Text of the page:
8/98 – 4/11
Dear Toby died.
He was such a special little guy. Thirteen years ago Toby came into the world. It was an unusual event. His mother and father had a liaison, an unsanctioned one. We used the morning-after pill, but exactly 62 days later, an adorable little black and tan puppy was born. He was called Oops at first, but then he won all our hearts, and we named him Toby.
He matured into a fine looking Norfolk, maybe on the larger side, but good conformation. One small problem – his bite was good, but his front teeth were a bit crooked – though not enough of a fault for going for his championship. So he and I started to do the show thing. First we went to handling class. The first time Toby barked the entire hour of the class – this was not what he wanted to do!
Eventually he got better and we headed off to shows. He collected about seven points, but really didn’t enjoy it. About this time, his wonderful father, Barley – my shadow, my love – succumbed to the Norfolk heart trouble, and died at the age of six. When I realized that Toby had a double dose of the genes for this condition, from both his father and his grandfather, I decided not to breed him. And if that was the case, why subject him to this showing business? So we stopped.
From then on, Toby’s life was filled with hunting, and playing with his best friend, Lily, who came to live with us when Toby was one. As Lily ad her puppies, Toby became the puppies’ Dutch uncle. He taught them all about mud and reflections and squirrels and hunting. Toby loved going to the ANTA events. He was a top racer and lure courser, winning lots of times, and earning quite a reputation. But going-to-ground was not his activity – he just couldn’t be persuaded to bark, though one white rat did lose a toe to him. After Lily’s death, Shandy came to live with us, and again, Toby had a playmate. He taught her puppies, too.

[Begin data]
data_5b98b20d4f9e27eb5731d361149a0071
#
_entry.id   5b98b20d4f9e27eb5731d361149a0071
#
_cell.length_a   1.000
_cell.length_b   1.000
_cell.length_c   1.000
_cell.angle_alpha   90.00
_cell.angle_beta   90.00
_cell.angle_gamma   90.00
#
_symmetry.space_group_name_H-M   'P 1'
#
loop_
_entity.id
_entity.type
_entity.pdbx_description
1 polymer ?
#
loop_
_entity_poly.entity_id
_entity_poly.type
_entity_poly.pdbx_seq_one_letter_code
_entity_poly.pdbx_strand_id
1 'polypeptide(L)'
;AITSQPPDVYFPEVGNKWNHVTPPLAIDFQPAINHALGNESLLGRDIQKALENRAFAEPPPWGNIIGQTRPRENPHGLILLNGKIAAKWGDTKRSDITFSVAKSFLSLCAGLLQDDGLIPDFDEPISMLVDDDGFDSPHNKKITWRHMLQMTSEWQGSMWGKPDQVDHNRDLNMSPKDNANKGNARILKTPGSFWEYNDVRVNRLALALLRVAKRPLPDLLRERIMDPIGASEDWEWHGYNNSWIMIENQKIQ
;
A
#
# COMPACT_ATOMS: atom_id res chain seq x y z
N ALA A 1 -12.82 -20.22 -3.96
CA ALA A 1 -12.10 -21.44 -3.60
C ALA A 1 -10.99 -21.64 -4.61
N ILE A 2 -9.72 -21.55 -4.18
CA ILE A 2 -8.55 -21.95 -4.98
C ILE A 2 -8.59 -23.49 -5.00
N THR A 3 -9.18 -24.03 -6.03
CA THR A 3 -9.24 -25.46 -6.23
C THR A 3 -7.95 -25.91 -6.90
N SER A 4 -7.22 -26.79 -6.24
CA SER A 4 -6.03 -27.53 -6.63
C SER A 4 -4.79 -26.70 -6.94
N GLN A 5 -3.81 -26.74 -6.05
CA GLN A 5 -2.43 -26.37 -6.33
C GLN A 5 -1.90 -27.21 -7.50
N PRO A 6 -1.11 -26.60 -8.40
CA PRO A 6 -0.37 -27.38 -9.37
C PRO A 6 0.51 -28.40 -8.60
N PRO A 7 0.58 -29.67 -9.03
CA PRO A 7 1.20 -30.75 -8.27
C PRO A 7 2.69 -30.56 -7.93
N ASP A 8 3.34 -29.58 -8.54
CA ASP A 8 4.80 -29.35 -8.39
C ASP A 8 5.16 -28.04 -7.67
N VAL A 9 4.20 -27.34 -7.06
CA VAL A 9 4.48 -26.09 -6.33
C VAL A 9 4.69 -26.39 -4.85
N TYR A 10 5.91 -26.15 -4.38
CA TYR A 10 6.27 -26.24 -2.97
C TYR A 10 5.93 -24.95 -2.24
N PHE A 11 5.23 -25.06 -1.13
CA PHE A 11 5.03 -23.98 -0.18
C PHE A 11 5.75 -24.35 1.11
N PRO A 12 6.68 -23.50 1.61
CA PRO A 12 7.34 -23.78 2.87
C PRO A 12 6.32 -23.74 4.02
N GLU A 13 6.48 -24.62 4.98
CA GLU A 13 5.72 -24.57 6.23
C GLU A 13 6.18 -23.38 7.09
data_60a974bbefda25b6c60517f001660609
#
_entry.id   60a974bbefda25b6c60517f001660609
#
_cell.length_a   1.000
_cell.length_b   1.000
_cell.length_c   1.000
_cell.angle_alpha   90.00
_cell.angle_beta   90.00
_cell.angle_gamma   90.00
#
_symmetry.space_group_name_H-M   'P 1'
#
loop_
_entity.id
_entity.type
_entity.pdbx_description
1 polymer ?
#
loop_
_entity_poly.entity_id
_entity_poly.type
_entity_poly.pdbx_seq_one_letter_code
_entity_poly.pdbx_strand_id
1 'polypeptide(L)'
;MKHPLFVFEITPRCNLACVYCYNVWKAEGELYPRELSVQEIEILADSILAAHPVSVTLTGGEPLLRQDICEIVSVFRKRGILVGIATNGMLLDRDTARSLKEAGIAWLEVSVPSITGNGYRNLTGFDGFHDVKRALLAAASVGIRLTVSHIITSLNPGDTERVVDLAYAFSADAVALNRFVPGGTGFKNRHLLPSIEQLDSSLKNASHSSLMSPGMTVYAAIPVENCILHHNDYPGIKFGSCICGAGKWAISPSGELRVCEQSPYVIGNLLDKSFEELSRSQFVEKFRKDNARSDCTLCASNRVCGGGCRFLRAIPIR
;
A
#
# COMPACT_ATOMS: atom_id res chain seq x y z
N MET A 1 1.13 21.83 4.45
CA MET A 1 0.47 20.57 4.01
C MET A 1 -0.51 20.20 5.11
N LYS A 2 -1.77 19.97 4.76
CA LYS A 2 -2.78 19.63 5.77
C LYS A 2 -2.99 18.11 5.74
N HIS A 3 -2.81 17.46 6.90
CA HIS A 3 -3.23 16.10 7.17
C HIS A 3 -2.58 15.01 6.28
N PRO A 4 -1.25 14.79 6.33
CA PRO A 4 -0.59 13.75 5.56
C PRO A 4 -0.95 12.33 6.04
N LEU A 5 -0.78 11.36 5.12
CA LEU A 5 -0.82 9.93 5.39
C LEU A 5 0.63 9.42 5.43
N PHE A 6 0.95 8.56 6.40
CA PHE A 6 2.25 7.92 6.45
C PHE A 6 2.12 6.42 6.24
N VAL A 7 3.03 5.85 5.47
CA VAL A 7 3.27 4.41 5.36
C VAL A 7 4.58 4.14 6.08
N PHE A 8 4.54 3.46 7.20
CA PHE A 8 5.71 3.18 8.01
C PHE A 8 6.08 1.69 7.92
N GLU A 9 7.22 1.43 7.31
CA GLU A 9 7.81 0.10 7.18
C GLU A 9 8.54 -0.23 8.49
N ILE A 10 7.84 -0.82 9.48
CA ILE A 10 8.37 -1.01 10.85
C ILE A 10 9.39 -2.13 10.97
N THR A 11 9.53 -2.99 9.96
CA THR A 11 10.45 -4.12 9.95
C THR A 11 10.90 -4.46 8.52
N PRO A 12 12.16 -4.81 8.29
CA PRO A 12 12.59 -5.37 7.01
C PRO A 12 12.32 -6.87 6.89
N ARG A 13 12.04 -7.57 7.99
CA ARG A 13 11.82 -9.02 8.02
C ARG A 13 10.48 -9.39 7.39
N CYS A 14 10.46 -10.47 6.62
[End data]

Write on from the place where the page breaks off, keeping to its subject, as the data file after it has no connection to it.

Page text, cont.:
Six years ago we moved from Katonah, NY to Kent, Conn. There had been coyotes in Katonah, but there were even more in Kent, as well as bobcats, and at least one mountain lion. So a bouncy black Lab came to live with us.
Cody arrived, and immediately became [my husband] John’s exercise machine. Toby had been diagnosed with his father’s heart condition, so after a while he couldn’t go on walks anymore. But he continued to be the senior officer in the house, and found that he often had to tell that bouncy Lab what to do with himself – an interesting dynamic I our canine house!
Right up to the day Toby died, he took good care of himself. He enjoyed every morsel of food – he would have been enormous if left to his own devices. He was usually snuggled up next to my feet at I worked in my office, and if my feet were bare, he would lick me endlessly.
We will all miss that quirky little guy – he had so much love in him. We are just so happy that we had him with us for as long as we did.
(Published in ANTIC June 2011)